History of Children’s Day in Japan and Why it called Boys’ Day too

In Japan there’s a Children’s Day. Flags and kites fly on such a day. There’s 1 flag for every single boy at the home. The flags are similar fish. The wind blows off them to make it seem as they are swimming pool. Today we are going to talk about History of Children’s Day in Japan and how it get celebrated in japan and do children go to school these days or not and much more.

History of Children’s Day in Japan and Why it called Boys’ day too

Children’s Day in Japan set apart to honor children’s characters and to observe their joy. It had been designated a federal holiday from the Japanese authorities in 1948.

Koi means carp, a sort of fish. They are normally made from white fabric decorated in blue or red. This is due to an old legend of a carp fish which swims upstream and also becomes a dragon. After the wind blows the carp kites and flags it seems as if they’re swimming. Outdoor each home there’s 1 carp flag for every kid in the household. The largest is for oldest kid.

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Within the homes, you will find dressed like soldiers of tens of thousands of years back. That is only because hundreds of years back, it had been significant for boys to grow up to become strong and courageous. There’s particular meals to be consumed on this day: different sorts of rice cakes.

Women in the household are guests of the brothers in a celebration, in the same way the boys ‘ guests of those women on Women’ Day, 3rd March.

The Children’s Day in Japan afternoon was initially called Tango no Sekku, also has been celebrated in the fifth day of the fifth moon in the lunar calendar or Oriental calendar.  It had been initially only male celebrating boys along with recognizing dads, but has been altered to include both female and male children, in addition to recognizing mothers together with dads and household attributes of unity.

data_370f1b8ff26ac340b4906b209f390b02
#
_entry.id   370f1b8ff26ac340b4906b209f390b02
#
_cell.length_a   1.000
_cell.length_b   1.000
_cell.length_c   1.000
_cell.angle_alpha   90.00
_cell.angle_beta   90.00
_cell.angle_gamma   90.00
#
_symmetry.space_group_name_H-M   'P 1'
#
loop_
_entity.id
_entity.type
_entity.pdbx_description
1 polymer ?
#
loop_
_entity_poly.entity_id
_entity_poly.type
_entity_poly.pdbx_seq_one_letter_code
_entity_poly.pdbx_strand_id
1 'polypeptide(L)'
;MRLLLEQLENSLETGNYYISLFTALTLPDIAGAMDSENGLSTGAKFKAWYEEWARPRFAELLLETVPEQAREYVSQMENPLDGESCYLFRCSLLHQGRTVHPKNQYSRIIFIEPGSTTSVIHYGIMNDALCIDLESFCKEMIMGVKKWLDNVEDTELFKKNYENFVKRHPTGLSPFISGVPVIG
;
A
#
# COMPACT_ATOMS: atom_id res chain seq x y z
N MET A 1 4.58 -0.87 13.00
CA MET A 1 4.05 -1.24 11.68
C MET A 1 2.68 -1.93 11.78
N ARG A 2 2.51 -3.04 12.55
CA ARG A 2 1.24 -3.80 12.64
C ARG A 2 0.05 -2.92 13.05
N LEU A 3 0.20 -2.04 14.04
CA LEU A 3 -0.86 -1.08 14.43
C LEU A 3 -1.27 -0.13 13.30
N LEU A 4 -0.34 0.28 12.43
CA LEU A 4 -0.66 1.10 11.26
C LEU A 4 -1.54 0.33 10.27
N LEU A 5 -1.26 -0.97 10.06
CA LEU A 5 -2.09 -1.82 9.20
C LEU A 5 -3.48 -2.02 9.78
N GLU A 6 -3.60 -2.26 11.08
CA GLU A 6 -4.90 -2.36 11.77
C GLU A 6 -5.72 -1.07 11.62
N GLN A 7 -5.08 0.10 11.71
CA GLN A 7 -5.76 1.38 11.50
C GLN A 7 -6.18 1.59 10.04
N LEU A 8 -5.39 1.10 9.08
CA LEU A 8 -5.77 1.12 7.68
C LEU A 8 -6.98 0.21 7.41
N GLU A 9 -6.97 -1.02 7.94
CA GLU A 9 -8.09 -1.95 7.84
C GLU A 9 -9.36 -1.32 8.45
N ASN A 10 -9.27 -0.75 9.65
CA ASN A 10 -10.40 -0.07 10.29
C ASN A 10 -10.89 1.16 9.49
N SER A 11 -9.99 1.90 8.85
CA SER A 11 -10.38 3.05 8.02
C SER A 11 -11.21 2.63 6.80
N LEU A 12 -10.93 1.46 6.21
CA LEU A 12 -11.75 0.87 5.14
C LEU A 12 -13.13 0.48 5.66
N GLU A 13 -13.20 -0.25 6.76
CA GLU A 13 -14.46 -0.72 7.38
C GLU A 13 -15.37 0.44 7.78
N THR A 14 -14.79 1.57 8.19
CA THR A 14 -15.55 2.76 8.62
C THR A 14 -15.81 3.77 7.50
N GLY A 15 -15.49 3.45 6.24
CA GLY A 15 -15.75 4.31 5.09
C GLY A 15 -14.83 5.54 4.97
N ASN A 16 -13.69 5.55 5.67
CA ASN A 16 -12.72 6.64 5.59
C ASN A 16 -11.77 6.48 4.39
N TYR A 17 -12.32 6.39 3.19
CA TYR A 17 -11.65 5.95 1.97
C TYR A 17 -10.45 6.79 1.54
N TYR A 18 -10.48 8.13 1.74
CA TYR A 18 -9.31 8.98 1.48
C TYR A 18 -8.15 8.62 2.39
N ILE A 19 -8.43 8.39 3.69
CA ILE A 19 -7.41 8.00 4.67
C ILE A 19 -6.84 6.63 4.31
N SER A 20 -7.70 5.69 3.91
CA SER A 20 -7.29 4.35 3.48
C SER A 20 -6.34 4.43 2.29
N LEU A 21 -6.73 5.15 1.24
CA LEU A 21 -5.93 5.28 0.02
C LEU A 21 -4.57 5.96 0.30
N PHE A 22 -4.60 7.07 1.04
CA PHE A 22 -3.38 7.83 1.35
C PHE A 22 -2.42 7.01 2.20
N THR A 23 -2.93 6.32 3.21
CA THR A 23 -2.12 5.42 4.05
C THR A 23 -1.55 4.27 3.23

Until lately, Tango no sekku was called sailors’ Day (also called Feast of Banners) while Women’ Day (Hinamatsuri) was celebrated on March 3. Back in 1948, the authorities decreed this afternoon for a federal holiday to celebrate the joy of children and also to express gratitude toward moms.

How do People Celebrate this Holiday

On Children’s Day in Japan, families raise the carp-shaped koinobori flags (carp because of the Chinese legend that a carp that swims upstream becomes a dragon, and the way the flags blow in the wind looks like they are swimming), with one carp for the father, one for the mother, and one carp for each child (traditionally each son). Families also display a Kintarō doll usually riding on a large carp, and the traditional Japanese military helmet, kabuto, due to their tradition as symbols of strength and vitality.

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Kintarō (金太郎) is the childhood name of Sakata no Kintoki who was a hero in the Heian period, a subordinate samurai of Minamoto no Raikou, having been famous for his strength when he was a child. It is said that Kintarō rode a bear, instead of a horse, and played with animals in the mountains when he was a young boy.

Mochi rice cakes wrapped in kashiwa (oak) leaves—kashiwa-mochi (mochi filled with red bean jam) and chimaki (a kind of “sweet rice paste”, wrapped in an iris or bamboo leaf)—are traditionally served on this day.

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